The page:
Now of course there are formal systems outside of just zeroth, first, second order logic and so on. There are the formal systems that are studied in formal linguistics and computer science (which really are just generally part of computability theory). These formal systems obey the same exact metalogical results that something like, say, first order logic obeys. Lambda Calculus is another great example of a formal system that has been studied greatly. In fact, the paper were it was introduced was already stating a meta-theorem about itself!

If by "how they are created" you also mean to include the anthropological background, I would suggest looking into neuroscience. It is a pretty decently supported fact that the human mind tries to organize its thoughts in a somewhat logical way, although of course that is not always the case.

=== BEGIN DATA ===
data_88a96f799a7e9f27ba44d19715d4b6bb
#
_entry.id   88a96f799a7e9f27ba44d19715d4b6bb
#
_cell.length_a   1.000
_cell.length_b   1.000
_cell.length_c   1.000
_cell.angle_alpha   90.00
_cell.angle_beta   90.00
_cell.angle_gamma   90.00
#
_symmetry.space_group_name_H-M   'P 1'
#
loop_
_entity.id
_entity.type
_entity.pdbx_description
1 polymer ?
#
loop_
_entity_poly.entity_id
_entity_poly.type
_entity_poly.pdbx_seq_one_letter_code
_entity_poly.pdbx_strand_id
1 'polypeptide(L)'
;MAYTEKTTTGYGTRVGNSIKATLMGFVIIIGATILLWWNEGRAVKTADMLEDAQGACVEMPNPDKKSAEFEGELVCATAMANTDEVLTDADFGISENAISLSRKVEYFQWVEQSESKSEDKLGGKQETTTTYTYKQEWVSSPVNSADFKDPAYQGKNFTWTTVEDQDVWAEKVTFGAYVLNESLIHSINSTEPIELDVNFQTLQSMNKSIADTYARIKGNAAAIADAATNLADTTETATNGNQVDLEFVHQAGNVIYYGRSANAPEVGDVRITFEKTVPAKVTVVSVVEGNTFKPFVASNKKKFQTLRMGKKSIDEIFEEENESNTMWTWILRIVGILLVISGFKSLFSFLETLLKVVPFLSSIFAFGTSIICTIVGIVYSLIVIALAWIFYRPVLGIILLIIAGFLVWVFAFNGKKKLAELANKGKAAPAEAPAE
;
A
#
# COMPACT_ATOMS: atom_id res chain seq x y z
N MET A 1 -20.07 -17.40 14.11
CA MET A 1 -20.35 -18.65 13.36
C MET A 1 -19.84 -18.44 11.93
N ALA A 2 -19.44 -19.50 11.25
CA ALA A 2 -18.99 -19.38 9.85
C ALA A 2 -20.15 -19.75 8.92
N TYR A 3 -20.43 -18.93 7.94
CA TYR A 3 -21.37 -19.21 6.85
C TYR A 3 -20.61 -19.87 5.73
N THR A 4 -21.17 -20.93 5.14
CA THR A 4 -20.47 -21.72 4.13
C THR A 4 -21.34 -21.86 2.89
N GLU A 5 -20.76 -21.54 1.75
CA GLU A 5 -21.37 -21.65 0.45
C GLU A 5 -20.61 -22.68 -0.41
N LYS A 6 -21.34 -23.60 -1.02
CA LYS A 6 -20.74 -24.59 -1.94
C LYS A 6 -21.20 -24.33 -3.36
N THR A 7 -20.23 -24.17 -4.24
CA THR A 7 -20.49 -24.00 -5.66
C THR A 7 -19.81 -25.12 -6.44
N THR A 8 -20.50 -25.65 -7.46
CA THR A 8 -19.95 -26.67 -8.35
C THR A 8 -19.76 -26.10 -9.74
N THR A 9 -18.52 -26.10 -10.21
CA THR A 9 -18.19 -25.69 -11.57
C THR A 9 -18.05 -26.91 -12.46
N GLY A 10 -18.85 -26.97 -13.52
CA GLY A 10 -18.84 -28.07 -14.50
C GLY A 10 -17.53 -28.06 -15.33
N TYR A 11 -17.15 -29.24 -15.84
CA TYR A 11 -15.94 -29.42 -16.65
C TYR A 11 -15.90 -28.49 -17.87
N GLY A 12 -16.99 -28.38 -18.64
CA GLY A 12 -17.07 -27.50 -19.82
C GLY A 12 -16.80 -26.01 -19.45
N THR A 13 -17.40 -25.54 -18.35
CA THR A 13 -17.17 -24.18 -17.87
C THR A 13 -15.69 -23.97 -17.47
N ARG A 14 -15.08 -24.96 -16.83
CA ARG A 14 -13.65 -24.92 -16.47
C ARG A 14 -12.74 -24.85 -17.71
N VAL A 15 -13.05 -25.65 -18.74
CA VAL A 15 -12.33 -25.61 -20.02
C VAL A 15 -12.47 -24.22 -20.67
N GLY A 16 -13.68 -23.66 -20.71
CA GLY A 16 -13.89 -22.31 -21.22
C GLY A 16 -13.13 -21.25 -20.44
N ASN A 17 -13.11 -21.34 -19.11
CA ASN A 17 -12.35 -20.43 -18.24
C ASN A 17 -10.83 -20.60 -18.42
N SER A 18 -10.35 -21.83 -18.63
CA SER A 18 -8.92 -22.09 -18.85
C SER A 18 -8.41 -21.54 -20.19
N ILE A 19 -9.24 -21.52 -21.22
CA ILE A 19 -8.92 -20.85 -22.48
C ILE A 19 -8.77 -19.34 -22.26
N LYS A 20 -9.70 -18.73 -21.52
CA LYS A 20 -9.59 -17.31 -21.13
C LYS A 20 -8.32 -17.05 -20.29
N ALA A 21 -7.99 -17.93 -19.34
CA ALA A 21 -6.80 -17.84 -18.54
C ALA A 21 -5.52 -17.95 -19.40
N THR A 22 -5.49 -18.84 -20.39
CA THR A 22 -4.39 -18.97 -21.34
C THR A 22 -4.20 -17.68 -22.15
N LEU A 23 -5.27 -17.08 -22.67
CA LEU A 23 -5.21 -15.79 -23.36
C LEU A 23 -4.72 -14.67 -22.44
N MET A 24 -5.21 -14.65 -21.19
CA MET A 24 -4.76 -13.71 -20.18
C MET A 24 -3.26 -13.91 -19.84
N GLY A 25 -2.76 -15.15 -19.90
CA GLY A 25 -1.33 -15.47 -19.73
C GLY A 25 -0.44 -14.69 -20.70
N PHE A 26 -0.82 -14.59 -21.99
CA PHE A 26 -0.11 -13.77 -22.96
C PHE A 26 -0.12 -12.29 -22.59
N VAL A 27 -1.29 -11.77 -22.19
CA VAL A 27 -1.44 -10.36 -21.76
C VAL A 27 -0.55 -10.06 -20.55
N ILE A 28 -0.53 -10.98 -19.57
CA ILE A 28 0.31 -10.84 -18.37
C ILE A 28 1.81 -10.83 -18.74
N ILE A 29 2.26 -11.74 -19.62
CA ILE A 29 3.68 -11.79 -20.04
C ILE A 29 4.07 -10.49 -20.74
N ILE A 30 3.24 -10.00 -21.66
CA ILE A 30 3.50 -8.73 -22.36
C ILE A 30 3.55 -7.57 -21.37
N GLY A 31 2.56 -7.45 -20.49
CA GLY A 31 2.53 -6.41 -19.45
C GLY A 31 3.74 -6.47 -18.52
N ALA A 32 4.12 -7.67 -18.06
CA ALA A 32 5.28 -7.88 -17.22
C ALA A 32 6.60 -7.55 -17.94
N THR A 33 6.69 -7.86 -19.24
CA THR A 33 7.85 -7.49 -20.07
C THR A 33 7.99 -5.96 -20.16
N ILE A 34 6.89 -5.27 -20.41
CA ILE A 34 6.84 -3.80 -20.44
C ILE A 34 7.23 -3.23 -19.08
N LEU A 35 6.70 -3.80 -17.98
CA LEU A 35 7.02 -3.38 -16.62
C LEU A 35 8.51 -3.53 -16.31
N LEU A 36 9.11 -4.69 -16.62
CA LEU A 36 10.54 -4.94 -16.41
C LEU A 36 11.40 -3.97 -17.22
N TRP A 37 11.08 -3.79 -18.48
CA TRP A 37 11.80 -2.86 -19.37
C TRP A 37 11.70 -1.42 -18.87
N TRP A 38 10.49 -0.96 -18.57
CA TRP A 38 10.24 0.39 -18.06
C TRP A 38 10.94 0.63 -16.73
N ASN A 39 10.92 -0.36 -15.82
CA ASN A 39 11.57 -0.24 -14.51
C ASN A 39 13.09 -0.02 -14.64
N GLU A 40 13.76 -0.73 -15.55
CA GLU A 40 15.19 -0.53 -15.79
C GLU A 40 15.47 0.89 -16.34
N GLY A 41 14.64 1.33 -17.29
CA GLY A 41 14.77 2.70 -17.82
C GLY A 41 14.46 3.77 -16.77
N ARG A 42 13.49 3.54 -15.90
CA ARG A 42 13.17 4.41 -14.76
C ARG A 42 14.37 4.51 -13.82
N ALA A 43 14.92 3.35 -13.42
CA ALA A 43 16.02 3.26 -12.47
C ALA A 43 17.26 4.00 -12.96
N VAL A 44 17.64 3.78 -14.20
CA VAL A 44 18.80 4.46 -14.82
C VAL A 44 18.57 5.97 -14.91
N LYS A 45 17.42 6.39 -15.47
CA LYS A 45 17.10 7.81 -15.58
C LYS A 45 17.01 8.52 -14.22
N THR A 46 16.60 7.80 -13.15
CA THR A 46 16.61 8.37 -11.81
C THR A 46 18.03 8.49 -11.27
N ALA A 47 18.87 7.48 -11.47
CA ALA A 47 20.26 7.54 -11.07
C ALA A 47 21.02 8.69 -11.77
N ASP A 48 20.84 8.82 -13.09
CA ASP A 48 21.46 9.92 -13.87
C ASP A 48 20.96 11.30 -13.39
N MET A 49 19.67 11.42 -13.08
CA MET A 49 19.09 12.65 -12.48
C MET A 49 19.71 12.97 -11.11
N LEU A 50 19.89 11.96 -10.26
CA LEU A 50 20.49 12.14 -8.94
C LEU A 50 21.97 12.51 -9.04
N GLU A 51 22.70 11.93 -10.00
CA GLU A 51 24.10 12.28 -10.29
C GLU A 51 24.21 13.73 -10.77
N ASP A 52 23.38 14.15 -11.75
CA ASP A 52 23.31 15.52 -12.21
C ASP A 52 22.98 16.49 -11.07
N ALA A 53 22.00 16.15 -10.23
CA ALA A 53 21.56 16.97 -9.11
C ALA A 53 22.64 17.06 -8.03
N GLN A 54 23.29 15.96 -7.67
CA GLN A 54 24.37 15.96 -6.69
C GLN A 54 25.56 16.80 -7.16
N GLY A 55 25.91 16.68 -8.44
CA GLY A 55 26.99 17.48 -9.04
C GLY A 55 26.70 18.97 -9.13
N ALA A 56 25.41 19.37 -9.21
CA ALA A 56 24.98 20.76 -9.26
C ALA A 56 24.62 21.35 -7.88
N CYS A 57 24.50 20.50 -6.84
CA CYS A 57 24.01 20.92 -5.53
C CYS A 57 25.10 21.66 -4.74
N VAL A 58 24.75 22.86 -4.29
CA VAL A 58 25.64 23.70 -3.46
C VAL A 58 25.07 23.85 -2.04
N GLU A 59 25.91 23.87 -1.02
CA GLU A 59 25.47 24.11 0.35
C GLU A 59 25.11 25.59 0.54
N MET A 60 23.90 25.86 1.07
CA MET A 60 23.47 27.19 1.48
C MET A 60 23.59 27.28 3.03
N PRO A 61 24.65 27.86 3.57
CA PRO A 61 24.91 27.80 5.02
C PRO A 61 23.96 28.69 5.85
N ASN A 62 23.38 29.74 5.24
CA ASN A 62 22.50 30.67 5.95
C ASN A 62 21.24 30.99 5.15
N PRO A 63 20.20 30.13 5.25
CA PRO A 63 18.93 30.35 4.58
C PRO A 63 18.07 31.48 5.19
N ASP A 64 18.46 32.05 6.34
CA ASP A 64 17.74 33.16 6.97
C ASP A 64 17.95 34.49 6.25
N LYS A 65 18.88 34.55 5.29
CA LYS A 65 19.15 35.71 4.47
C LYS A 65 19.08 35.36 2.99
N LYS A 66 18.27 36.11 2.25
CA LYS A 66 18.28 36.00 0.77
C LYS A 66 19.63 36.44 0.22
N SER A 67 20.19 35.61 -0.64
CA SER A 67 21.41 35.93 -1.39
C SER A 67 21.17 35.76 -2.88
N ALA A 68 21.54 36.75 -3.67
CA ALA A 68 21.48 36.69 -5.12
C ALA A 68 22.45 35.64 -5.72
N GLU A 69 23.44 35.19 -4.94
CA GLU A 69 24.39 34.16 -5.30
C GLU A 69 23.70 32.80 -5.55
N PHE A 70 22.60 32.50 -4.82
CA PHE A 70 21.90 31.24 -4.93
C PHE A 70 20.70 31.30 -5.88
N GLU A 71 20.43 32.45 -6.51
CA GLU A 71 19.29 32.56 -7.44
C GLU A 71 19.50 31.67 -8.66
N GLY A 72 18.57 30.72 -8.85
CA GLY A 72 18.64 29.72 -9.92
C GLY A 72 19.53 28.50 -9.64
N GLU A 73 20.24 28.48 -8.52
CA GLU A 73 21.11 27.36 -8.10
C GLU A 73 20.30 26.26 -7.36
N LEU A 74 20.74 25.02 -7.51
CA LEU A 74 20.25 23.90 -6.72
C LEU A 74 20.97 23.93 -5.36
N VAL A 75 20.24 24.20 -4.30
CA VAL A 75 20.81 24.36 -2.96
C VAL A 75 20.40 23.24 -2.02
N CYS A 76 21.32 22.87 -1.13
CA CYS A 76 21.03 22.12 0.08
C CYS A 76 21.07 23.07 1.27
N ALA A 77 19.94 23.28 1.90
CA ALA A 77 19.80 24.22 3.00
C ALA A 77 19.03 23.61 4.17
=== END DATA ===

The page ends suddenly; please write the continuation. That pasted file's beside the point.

You would probably be very interested in Douglas Hofstadter's book Gödel, Escher, Bach as it deals with exactly what a formal system is, how we use them and a lot of metalogical theorems about them in a non-technical and intuitive way.


There's a field called General Systems theory. https://en.wikipedia.org/wiki/Systems_theory

Here's the classic text in the field. https://www.amazon.com/Introduction-General-Systems-Thinking-Anniversary/dp/0932633498

  • OP is asking about formal systems, not about systems of interacting parts in the sense of systems theory.
    – Conifold
    Jan 8, 2017 at 2:45
  • @Conifold You're right, he said axiomatic systems. I missed that.
    – user4894
    Jan 8, 2017 at 6:07